Nice article. I also loved the playful approach to GUI-design the first time I stumbled upon the Help Cat. Too bad it is not a feature that is fully integrated in the Wii GUI-system. Maybe Nintendo will see your article and make and update available soon :)Another example of playful GUI-design is in Meteos (NDS) where you can throw around with the menu buttons. Not useful in the same way as the Help Cat, but still fun to have a GUI that is not just functional.
Insightful analysis, but I disagree with the conclusion. If the \”carrot\” becomes anything other than the help itself, for instance, if the player receives Mii-style cats as rewards, or similar, I think there\’s a real risk that they will switch off from the help and focus purely on the newer, more satisfing objective. Obviously, not what is wanted.Either way, as a feature the cat should\’ve been introduced across the board. It really does encapuslate what Nintendo seem to be up to with the Wii.
Might I mention that in your reference footnote you neglect to mention the source of the video you have imbeded? I believe that Cabel from Panic Inc created the original video.http://www.cabel.name/2006/11/tragedii.html
Nobelx: Added the reference to Cabel\’s site. Much appreciate the link! Mr. Williams: Any extensions to the design would absolutely need additional user testing to figure out the exact dynamics. In the design I described, users only receives advanced rewards by using the help system and then following through on its suggestions. So it is unlikely that the core mechanic would be bypassed. You\’ll often see this pattern in nested game designs. The core mechanic becomes a gateway to larger scale rewards and systems. Johnh: Good point about the location and usage of the Help Cat. I\’d also agree that it is doubtful that this interaction was explicitly planned out in the detail I\’ve described. I would say that everything I\’ve heard about the developer culture at Nintendo encourages the existence of \’delightful\’ feature development. It is an interesting question: should you build a culture that creates amazing things or should you study the techniques of those who make amazing things and then make use of those techniques as a part of your development process? The latter is more common and the former far more difficult. Yet, it seems that creating a creative culture has the longer term payoff. take careDanc.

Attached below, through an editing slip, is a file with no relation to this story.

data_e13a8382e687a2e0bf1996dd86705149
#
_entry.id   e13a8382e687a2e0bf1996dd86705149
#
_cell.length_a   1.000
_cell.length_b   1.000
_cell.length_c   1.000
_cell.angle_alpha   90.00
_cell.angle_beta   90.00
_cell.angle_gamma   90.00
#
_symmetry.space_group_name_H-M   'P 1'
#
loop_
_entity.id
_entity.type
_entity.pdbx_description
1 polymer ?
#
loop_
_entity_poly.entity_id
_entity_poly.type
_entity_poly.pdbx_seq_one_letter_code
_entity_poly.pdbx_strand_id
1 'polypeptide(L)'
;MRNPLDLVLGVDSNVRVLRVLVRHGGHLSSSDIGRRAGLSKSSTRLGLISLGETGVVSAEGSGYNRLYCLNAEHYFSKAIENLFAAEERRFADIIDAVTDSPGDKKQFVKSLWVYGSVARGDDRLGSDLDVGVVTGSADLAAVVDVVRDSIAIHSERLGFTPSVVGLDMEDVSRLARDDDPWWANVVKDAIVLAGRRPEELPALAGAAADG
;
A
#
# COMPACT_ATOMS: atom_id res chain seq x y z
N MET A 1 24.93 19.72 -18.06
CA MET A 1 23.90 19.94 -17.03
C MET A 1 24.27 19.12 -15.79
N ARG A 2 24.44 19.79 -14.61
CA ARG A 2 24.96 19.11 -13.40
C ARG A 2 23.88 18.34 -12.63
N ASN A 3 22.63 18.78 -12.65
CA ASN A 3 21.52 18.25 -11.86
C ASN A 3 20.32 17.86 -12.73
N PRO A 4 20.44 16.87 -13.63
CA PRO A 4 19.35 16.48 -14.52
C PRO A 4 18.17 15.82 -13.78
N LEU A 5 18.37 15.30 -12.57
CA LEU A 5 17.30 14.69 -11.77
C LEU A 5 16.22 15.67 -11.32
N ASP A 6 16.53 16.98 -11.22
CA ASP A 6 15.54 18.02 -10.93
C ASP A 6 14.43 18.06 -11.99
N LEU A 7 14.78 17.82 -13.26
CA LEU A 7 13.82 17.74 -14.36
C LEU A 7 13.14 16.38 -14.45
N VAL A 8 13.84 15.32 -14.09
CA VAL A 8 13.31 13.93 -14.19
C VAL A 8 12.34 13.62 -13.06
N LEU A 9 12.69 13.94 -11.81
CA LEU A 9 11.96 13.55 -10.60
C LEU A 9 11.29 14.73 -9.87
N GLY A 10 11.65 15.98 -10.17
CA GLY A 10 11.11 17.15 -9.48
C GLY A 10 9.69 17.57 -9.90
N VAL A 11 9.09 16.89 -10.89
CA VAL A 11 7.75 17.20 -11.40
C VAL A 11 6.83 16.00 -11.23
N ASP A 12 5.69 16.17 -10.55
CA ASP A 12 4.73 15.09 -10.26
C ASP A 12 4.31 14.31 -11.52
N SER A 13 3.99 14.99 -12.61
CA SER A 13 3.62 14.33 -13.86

I\’ve been impressed with the Wii system. It is almost enough to get me into playing a few games (and yes, I have bowled… ahem, as a buddy of mine has a Wii) on a console. You just get a sense from Nintendo that they enjoy every aspect of gaming and try to make everything fun. That whole feel really goes miles for the burntout, cynical, aging gamer, like me. 🙂 –Ray
Lovely article. I would add one more crucial factor. The hints themselves have to be worth reading. If not, readers will be trained to ignore them.In a past life I helped set up usability training of a new product my company designed. One user had a horrible time of it — he just could not figure things out at all. After the protocol ended, I broke character and asked why he hadn\’t even looked at the help system.\”There was no help button.\” Ow. Yes, of course there was. We talked about why he looked right past it. \”Well,\” continued my typical user, \”it would just be some of that useless Microsoft help. I never bother with help because it\’s just a waste of time.\”I hinted. I suggested. I coaxed. Finally, I flat out told him to click the help button and read the damn text.\”Hey! This is actually useful! So that\’s what I was supposed to do.\”Now, obviously the UI had some issues. 🙂 But the point I wanted to highlight here is how a few bad experiences can sour users on the concept of manuals, on-line help, and so forth. Frankly most help is dreadful crap. How many times have you seen something akin to \”The spam manager: the spam manager manages your spam. Using the spam manager: use the spam manager to manage spam.\” Congratulations, now you know exactly as much as you did before.If the Help Cat is to work — and to keep working — the innovative UI is just the first step. User testing the docs is frequently overlooked, in part because of time constraints. The documentation team inevitably gets squished between developers slipping on internal deadlines and fixed external ship dates. Involving the technical writers early on, from the specifications stage forward, is one way to mitigate that problem. Good tech writers can and should document from specifications, then tweak the help system to match reality once the product is complete. I have even shipped a number of photoshopped \”screen shots\” over the years because I could not afford to wait on engineering any longer. I think the help cat is a great way to handle \”discoverable\” help in a game. Quite sharp. Here\’s hoping the cat has something to say in plain English.